The Utah Department of Health’s Newborn Screening (NBS) program has added a test for all babies born in the state that detects a debilitating genetic disorder.
On Sept. 20, 2020, the NBS program added X-linked adrenoleukodystrophy (ALD) to the list of disorders Utah babies are screened to detect health problems.
Josh Bonkowsky, MD PhD, an expert in ALD and Chief of Pediatric Neurology at the University of Utah Health and Intermountain Primary Children’s Hospital, said in a prepared statement:
Identifying and treating children with ALD is a life-saving opportunity. Our goal is to prevent the terrible outcomes before it is too late. This screen gives children and families with this disease the potential for a long and healthy life.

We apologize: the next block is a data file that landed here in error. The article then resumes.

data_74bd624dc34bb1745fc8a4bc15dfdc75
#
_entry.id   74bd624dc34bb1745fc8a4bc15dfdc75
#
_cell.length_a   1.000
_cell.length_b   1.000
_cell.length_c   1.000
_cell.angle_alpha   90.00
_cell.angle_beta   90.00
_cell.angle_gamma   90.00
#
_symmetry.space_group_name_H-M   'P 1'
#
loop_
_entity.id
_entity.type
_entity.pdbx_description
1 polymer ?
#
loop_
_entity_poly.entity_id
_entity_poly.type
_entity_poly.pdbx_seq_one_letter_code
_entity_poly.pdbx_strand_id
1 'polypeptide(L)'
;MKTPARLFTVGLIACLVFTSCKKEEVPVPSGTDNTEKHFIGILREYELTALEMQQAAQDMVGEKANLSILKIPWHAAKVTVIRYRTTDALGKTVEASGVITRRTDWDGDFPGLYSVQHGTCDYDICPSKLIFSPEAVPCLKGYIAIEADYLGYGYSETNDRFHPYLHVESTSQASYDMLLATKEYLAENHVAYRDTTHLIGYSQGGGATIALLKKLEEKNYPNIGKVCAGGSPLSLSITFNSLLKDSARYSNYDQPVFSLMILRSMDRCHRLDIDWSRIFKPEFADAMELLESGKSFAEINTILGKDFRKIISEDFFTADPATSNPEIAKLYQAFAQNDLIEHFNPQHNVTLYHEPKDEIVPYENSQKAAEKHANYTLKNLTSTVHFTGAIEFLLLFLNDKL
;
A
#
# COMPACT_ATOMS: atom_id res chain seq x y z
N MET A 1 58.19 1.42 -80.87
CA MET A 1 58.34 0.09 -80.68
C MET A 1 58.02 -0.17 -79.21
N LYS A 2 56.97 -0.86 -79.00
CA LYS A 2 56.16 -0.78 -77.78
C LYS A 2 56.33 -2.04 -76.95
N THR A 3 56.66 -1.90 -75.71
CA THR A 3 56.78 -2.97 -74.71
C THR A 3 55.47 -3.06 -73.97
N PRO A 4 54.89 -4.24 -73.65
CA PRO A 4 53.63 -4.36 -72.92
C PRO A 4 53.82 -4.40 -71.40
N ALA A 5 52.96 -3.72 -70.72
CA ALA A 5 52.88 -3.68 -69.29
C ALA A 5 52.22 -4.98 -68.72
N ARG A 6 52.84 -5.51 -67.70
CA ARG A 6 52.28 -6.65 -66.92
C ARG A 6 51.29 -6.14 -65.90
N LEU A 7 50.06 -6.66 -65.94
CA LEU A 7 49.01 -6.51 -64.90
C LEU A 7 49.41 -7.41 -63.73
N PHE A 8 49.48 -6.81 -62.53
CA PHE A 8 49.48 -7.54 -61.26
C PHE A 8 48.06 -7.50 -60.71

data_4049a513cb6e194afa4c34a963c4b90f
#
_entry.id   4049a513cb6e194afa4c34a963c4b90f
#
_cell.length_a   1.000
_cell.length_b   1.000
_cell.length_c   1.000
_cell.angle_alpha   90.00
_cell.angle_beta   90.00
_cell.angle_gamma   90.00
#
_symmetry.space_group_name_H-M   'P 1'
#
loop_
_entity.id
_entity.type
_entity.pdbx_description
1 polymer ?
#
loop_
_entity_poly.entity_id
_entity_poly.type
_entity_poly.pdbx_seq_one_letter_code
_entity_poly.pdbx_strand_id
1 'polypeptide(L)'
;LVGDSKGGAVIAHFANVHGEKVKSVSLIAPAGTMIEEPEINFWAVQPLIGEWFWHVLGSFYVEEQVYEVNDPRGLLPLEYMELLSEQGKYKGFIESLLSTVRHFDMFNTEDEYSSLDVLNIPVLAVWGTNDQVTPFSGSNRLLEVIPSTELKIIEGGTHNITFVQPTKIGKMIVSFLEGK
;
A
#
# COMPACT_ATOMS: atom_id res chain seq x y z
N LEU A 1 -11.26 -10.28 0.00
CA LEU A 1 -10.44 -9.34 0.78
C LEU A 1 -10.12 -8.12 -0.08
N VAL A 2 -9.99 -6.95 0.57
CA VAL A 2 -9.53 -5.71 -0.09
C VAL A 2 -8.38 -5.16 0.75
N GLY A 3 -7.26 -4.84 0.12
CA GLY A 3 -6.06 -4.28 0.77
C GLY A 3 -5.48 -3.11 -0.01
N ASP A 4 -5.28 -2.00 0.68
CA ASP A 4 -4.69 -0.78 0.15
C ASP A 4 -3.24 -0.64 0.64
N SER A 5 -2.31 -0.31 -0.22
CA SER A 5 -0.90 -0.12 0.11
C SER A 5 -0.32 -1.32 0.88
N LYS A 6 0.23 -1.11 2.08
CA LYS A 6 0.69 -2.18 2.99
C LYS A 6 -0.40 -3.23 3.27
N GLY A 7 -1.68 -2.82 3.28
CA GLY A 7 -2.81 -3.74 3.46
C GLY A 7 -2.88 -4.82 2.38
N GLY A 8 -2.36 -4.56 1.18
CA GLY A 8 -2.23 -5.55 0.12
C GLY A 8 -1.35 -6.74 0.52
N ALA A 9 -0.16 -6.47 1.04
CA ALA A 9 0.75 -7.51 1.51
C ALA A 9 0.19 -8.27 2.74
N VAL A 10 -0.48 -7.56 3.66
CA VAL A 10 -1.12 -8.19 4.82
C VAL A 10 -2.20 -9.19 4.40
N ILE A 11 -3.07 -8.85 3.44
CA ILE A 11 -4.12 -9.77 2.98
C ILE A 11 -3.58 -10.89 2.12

ALD affects approximately 1 in 17,000 individuals every year. Males are more severely affected and are at risk for a severe form of the disease that can lead to death, a press release stated. (Women are also affected, but with slower disease progression.)
ALD is a multi-system disorder and affects most prominently the central and peripheral nervous systems. Symptoms usually begin in seemingly healthy boys during the early school years, with rapid progression of symptoms and death within three years of diagnosis. Early identification through screening, and treatment with a stem cell transplant, can stop disease progression.
Children diagnosed with ALD will be cared for by a team of neurologists, endocrinologists and other specialists at Primary Children’s Hospital.
For more information on the Utah Newborn Screening Program, click here.